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With Arun Jaitley's arrival, Navjot Singh Sidhu's Punjab politics over for now

Sunday, 16 March 2014 - 5:39pm IST | Agency: IANS

Top leaders of Punjab's ruling Akali Dal-BJP alliance can breathe easy now. Having been involved in a war of words with BJP's Amritsar MP Navjot Singh Sidhu in recent times, they may not have to bear with "Sidhuisms" for some time as the party has now announced Arun Jaitley as its candidate from the seat.

For Jaitley, who is the leader of opposition in the Rajya Sabha and a leading lawyer, the April 30 election from Amritsar will be his first foray into a popular election.

His entry here will ensure that the Bharatiya Janata Party and Akali Dal leadership will stand unitedly behind him. Till now, Jaitley used to be a member of the Rajya Sabha.

"Sidhu started criticising Chief Minister Parkash Singh Badal and Akali Dal president Sukhbir Singh Badal. He openly pitched himself against the Punjab government, of which the BJP is a part. He took on BJP ministers and leaders and left no scope for the party to accommodate him. He was becoming an embarrassment," a senior Punjab BJP leader told IANS on condition of anonymity.

The media savvy Sidhu, who has been avoiding journalists in the last few months, could not be reached Sunday.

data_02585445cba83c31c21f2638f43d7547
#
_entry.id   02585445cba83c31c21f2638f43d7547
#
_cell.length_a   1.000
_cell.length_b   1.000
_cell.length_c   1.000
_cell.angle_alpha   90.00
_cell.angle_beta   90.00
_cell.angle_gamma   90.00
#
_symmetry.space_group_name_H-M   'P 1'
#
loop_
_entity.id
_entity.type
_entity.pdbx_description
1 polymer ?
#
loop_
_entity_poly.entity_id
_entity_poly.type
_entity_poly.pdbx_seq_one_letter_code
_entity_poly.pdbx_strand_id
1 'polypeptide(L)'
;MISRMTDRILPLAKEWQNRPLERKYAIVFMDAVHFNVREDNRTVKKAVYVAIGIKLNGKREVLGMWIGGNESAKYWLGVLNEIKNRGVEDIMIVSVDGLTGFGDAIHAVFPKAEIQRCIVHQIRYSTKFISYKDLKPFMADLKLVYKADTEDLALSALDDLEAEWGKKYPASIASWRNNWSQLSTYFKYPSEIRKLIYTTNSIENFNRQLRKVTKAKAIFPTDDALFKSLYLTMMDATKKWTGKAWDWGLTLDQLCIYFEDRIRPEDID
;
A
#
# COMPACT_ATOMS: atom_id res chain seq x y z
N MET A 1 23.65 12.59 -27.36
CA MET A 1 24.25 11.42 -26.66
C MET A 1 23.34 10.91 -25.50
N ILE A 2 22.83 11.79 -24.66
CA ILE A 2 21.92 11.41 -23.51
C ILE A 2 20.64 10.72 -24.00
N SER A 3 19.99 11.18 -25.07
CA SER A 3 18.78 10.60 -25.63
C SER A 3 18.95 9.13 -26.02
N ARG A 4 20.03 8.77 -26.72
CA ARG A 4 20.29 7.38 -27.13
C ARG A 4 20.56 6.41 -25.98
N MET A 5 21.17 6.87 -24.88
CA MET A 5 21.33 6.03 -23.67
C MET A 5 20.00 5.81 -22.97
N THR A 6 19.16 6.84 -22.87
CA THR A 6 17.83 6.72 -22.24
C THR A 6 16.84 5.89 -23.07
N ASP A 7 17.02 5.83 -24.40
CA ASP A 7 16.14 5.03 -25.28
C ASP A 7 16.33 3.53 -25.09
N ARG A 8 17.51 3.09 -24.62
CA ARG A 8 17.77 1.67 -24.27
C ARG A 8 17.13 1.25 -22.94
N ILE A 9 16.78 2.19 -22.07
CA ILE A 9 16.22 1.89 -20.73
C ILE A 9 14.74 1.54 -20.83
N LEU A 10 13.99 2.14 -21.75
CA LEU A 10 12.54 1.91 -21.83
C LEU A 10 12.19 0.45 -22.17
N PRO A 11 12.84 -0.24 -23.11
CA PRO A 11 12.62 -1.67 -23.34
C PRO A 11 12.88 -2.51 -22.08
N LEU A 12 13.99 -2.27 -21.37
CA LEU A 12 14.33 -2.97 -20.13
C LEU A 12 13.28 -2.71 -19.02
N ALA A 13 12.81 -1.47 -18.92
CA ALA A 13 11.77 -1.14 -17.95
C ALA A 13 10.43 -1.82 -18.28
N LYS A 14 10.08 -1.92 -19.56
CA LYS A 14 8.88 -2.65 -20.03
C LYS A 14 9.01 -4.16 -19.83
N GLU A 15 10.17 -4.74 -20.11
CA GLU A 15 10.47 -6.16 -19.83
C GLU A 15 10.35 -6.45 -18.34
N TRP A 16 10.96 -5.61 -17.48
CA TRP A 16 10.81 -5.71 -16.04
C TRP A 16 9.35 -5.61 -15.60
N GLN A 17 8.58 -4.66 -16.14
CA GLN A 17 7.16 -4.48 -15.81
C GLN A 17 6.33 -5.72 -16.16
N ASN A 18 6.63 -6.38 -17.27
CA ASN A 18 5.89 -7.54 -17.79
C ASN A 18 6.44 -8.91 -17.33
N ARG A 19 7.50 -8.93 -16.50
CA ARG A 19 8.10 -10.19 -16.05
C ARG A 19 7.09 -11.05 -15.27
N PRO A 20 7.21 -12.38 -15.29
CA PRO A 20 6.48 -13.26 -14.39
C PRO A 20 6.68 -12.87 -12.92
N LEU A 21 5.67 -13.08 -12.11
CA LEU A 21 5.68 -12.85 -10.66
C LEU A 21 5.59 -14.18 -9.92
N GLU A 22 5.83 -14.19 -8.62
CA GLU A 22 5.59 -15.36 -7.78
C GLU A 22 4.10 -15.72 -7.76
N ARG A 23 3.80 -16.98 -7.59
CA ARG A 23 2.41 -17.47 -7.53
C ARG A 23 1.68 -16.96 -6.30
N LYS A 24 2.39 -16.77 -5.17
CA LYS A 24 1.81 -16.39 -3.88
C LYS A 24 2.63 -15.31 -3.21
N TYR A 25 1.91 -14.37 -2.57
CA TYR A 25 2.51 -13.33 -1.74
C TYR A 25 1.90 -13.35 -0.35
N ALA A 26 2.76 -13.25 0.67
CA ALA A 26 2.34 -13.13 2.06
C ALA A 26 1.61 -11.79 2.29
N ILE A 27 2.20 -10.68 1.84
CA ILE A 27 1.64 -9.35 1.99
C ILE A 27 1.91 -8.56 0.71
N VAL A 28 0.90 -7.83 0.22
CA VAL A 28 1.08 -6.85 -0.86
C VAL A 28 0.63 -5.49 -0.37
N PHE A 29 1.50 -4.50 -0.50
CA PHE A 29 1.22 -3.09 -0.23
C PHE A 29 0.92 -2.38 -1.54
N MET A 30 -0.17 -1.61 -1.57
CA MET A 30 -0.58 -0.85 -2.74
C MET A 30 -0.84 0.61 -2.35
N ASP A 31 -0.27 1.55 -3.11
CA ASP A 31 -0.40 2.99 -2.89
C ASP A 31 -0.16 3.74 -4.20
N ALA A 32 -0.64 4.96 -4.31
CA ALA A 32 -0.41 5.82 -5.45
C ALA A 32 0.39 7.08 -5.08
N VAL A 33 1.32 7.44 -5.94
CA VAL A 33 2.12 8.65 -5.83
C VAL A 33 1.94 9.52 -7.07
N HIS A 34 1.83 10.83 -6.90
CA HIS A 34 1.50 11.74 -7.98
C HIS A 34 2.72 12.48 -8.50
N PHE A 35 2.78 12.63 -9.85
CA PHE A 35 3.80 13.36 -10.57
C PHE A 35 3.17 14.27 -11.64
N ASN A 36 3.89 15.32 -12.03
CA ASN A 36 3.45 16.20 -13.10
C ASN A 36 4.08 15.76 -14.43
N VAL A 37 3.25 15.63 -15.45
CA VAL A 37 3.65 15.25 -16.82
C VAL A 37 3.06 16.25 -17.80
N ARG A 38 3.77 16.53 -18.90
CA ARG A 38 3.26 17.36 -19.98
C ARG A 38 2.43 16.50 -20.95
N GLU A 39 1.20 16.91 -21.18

For Sidhu, who was elected from Amritsar thrice - two general elections in 2004 and 2009 and one by-election in 2007 - the writing was quite clearly on the wall.

The BJP's local leadership, including Local Bodies Minister Anil Joshi and senior leaders demanded last week that Jaitley be given the Amritsar ticket.

The move was targeted at easing out Sidhu from the scene. Sidhu gave a small window to the party leader by announcing that while he would only contest from Amritsar, he would not mind if Jaitley was given the ticket from here.

His opponents had put up 'missing' posters with a reward in Amritsar constituency after Sidhu did the vanishing act from his seat for a few months last year.

This was not the first time Sidhu remained absent from his constituency.

When he first won the election from Amritsar in 2004, Sidhu trounced seven-time Congress MP Raghunandan Lal Bhatia by a convincing margin of over 110,000 votes.

Forced to resign after he was convicted in 2006 in a case of culpable homicide not amounting to murder by the Punjab and Haryana High Court and subsequently his conviction being stayed by the Supreme Court, Sidhu bounced back to win the 2007 by-election from Amritsar by nearly 80,000 votes.

In the 2009 Lok Sabha polls, Sidhu lost considerable influence and managed to win the seat by a small margin of nearly 7,500 votes.

Since then, he has concentrated more on his TV appearances, rather than spending time in Amritsar.

"We see him more on TV rather than in the constituency. He has run into trouble with the Akalis, BJP leaders and district administration officers. He needs to change his ways," Ashwini Chawla, a trader in Amritsar's congested Hall Bazaar area, told IANS.

Sidhu was called by the BJP national leadership to New Delhi in the past week and is believed to have been offered a seat in Delhi. However, he refused to contest from anywhere but Amritsar.

Having been a star campaigner for the BJP in other states, the BJP is unlikely to let go the sulking Sidhu. He could soon salvage some pride if he gets back to parliament via the Rajya Sabha route later this year.




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